Why to Give North Korea Food Aid

Recent Features

Features | Society | East Asia

Why to Give North Korea Food Aid

Kim Jong-Il’s regime doesn’t make it easy to help his country’s starving population. But in the long run, offering aid is the lesser of two evils.

The Obama administration has been deliberating for months now whether to resume food aid to North Korea. And, with North Korean representatives now being joined by international relief organizations in citing the threat of famine, there would seem to be an easy case for resuming assistance. Or at least it would be easy — if it were virtually any other country in the world.

The US government has traditionally been the largest source of international food assistance to North Korea, supplying almost $800 million of food aid to the country. Almost all of this was flown through the UN World Food Programme – until Pyongyang’s decision a few years back to refuse to accept the WFP’s strict conditions led to a suspension of deliveries.

And, although conditions aren’t as bad as during the mid-1990s famine, when perhaps a million people died due to a lack of food, there’s general agreement that most North Koreans are suffering from insufficient food consumption. Indeed, missions from several US and other foreign relief organizations have seen starving children eating grass.

The European Commission decided in July to spend €10 million ($14.5 million) to provide sufficient emergency food aid for at least 650,000 of the most vulnerable people in North Korea, focusing on children under five, pregnant and breastfeeding women, hospital patients and elderly people living mainly in North Korea’s northern and eastern provinces. The EU will distribute its aid through the WFP, and has received pledges from North Korean authorities that the deliveries will be strictly monitored.

Still, there’s general agreement that the North Korean government is almost entirely responsible for the famine and other calamities plaguing its people. The government’s skewed economic and political policies have resulted in its prioritizing defence spending and other spending categories besides food, sanitation, health care, and essential public services. Its restrictions on economic activity, combined with the political criteria that govern the government’s centrally controlled food distribution system, has also prevented food from reaching the neediest people even when it’s available.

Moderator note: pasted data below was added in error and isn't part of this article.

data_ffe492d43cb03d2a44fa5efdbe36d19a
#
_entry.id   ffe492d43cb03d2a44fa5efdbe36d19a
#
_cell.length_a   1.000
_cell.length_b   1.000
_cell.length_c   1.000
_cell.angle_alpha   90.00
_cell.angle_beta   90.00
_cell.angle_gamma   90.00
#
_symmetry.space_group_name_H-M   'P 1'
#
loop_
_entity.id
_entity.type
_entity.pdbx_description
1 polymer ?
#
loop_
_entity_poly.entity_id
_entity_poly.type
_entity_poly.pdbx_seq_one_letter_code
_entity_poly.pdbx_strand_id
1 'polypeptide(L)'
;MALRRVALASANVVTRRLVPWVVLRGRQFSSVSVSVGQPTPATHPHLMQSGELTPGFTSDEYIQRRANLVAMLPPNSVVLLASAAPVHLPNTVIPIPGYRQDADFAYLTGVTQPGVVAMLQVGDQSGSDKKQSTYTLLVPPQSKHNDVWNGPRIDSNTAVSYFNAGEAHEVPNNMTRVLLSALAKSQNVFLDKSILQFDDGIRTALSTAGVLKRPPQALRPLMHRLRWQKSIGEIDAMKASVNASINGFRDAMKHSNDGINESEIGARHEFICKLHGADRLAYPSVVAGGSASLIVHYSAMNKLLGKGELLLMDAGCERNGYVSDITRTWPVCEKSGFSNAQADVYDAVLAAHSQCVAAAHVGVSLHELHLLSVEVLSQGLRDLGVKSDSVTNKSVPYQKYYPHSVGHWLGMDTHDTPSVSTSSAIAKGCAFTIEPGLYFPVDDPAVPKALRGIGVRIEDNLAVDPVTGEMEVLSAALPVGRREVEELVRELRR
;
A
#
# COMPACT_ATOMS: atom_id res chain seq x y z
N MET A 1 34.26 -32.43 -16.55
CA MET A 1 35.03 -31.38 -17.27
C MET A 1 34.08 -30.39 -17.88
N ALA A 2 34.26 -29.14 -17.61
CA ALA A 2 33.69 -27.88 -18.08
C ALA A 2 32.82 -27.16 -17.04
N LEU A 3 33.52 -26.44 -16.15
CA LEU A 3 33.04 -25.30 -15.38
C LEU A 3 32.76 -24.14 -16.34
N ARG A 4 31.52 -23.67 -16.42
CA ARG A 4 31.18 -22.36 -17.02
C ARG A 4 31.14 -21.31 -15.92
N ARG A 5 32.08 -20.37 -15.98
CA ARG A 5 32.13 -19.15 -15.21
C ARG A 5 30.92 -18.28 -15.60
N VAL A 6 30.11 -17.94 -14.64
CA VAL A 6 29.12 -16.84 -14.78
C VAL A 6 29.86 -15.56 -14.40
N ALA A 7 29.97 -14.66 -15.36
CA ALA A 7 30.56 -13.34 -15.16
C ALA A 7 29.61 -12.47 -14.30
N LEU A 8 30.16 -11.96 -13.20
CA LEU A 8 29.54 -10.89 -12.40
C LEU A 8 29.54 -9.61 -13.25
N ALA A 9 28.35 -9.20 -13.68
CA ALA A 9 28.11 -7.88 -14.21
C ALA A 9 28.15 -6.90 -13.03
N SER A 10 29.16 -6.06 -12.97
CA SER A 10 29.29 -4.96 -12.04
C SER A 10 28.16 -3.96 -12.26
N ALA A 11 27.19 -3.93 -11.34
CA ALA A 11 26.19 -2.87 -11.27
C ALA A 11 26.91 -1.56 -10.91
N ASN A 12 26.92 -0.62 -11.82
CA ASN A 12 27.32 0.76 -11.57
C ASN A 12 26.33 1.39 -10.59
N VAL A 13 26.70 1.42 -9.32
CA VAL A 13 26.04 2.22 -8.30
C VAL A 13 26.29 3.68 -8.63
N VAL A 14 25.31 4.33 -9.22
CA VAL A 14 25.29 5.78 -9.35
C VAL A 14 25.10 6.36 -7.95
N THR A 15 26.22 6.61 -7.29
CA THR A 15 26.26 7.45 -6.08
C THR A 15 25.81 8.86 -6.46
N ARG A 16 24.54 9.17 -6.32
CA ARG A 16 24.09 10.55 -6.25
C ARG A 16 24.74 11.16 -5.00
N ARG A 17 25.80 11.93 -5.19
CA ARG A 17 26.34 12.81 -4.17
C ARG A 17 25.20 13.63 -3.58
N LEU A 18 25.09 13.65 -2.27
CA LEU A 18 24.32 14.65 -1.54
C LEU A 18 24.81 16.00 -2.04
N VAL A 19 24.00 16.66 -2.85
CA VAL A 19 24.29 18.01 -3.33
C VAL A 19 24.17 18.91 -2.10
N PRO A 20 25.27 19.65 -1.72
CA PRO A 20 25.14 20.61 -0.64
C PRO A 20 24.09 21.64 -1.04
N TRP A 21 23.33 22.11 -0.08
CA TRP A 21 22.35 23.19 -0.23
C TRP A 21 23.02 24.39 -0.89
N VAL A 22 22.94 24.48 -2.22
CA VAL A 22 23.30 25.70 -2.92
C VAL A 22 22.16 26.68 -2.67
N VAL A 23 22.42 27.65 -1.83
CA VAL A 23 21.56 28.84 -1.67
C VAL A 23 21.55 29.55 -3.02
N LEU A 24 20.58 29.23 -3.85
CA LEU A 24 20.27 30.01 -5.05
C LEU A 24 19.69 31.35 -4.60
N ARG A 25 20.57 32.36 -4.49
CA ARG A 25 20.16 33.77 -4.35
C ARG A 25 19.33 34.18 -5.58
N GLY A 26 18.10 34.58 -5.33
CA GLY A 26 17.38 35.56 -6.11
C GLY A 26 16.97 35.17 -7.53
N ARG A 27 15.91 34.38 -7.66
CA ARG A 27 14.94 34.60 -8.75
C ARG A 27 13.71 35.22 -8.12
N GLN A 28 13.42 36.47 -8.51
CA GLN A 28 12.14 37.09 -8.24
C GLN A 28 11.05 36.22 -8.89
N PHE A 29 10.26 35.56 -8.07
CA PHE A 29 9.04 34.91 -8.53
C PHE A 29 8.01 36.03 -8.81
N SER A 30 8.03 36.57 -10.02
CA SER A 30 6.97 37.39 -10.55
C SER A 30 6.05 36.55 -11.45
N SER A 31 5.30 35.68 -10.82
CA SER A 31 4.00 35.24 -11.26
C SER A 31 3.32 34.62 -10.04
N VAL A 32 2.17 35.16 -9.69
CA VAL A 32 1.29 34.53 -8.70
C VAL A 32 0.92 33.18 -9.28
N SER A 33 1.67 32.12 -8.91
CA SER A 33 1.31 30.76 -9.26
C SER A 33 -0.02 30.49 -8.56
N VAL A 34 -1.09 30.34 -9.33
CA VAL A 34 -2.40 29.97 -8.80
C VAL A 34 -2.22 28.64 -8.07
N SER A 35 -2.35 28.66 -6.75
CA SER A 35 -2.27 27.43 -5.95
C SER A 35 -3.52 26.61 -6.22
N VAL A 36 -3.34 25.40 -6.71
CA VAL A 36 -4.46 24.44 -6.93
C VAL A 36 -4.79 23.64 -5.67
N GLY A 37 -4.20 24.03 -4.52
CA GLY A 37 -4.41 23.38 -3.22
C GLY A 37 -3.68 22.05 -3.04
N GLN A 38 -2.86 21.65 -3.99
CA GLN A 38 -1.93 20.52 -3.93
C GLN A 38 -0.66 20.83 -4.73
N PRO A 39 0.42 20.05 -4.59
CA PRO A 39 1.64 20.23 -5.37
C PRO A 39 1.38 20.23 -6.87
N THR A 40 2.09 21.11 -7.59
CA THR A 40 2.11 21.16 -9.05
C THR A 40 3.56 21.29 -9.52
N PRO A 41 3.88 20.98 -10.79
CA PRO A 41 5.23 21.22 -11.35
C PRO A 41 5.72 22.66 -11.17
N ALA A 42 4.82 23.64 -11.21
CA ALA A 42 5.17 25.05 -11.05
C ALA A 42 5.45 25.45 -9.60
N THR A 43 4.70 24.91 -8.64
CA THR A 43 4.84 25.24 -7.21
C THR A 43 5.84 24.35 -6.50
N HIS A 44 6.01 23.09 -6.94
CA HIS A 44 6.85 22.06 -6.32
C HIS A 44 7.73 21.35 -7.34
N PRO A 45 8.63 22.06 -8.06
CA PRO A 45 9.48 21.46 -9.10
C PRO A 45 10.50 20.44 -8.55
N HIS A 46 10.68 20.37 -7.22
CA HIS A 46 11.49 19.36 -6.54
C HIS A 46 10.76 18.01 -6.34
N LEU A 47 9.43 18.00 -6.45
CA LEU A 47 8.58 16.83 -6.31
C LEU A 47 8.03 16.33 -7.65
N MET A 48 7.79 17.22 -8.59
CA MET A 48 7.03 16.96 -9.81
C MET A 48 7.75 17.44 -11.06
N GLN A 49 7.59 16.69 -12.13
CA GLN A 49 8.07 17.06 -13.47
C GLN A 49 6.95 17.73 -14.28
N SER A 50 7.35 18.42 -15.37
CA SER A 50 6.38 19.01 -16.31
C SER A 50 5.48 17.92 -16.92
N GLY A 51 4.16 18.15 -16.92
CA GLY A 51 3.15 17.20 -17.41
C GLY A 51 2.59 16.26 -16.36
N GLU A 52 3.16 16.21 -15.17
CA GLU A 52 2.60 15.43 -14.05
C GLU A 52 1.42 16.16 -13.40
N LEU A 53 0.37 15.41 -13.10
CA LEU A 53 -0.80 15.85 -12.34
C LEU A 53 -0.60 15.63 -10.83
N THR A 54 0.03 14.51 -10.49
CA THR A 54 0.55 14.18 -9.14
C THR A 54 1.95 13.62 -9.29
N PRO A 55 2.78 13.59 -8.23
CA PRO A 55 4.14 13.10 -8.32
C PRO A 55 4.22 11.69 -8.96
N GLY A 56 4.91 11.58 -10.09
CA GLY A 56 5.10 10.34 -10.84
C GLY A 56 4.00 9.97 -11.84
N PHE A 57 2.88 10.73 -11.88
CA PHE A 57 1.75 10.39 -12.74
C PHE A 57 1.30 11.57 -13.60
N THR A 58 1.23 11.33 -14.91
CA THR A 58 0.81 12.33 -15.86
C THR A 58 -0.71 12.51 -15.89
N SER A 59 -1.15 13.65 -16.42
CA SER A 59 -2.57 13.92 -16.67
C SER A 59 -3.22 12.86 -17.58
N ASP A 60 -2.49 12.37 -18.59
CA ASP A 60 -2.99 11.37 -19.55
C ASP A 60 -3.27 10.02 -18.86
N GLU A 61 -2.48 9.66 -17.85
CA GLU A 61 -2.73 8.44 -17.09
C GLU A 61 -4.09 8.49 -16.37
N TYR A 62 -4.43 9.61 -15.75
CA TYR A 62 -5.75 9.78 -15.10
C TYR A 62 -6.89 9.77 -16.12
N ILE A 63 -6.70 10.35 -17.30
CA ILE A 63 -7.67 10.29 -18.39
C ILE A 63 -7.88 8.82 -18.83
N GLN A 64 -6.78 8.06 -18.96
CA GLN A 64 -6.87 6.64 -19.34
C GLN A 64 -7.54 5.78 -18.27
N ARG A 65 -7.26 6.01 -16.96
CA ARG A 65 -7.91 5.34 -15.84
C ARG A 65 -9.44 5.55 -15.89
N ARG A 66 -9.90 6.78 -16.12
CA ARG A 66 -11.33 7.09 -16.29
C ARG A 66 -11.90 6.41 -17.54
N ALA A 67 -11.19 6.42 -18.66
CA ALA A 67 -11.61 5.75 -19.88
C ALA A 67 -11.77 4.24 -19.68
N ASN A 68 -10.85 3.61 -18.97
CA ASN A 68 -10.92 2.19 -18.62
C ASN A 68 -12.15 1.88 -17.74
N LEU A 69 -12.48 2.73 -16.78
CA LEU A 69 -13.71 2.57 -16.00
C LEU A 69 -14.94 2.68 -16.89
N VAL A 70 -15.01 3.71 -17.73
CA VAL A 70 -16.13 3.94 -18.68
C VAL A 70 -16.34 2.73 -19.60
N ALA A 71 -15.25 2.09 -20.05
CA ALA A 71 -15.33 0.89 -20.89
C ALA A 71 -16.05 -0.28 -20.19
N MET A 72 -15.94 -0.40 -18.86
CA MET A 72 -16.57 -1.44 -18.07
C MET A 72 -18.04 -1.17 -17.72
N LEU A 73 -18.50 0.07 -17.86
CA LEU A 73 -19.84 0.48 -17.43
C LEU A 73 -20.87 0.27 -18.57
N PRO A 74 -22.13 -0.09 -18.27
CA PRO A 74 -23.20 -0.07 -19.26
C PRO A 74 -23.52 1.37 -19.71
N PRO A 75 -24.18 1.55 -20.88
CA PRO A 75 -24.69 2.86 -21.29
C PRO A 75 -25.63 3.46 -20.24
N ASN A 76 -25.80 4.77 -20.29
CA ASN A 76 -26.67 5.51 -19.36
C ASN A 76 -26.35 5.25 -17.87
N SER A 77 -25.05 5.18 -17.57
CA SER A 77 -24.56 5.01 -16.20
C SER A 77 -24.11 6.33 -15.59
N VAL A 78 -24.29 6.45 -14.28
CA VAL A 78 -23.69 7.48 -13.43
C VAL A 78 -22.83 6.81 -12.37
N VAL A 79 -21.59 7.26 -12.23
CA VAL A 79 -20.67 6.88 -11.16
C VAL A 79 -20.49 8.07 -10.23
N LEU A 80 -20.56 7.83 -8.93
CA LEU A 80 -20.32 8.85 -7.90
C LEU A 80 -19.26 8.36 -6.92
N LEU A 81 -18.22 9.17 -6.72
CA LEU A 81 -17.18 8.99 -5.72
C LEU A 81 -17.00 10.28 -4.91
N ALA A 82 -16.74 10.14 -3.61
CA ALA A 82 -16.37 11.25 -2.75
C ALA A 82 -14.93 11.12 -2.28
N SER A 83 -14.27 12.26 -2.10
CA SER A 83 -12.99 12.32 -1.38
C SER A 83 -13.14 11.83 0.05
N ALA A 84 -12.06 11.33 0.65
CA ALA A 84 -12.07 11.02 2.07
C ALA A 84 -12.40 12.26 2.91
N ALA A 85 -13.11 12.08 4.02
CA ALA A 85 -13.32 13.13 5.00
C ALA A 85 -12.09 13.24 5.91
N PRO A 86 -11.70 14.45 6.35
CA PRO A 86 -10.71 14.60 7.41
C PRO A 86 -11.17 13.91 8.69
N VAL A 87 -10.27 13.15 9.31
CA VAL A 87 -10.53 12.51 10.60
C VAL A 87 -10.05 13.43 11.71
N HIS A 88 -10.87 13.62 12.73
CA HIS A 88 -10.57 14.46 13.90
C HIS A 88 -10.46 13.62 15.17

For example, the country’s best products, as well as imported luxuries, often go to the elites in charge of the country’s security forces and other institutions. Unlike many former communist countries, the North Korean leadership has declined to introduce major reforms in what remains essentially a Stalinist-style command economy for fear of undermining this patronage system and allowing market freedoms that might encourage greater demands for political liberties.

Most recently, the North Korean government mismanaged a comprehensive currency reform introduced in 2009. The policy ended up impoverishing many North Koreans by wiping out their savings, depriving them of the means to purchase adequate food and other goods. Meanwhile, last winter was much colder and longer than usual, while this summer saw heavy rainfall. The elevated international prices for oil and food have reduced the volumes of these goods that North Korea is buying for imports. Although like other countries North Korea suffers from floods, crop and livestock diseases and  other natural disasters, its government’s policies have left many North Koreans excessively vulnerable to such calamities.

Of course, the country’s culpability alone wouldn’t prevent the United States and other countries from providing assistance. After all, they’ve given help to needy inhabitants of the Soviet Union, Sudan, and many other people suffering due to government mismanagement. These people typically have little say in their governments’ policies. In addition, there’s a widespread principle that humanitarian aid decisions should be above politics.

But many people consider North Korea to be an especially odious recipient of international assistance. Its government’s foreign policies are as horrific as its domestic practices, and the country is presently the regime most clearly in violation of its non-proliferation commitments. Not only has it regularly peddled nuclear and ballistic missile technologies on international markets to rogue actors, but Pyongyang has already tested two nuclear explosive devices and is trying to perfect a long-range ballistic missile capable of reaching the United States.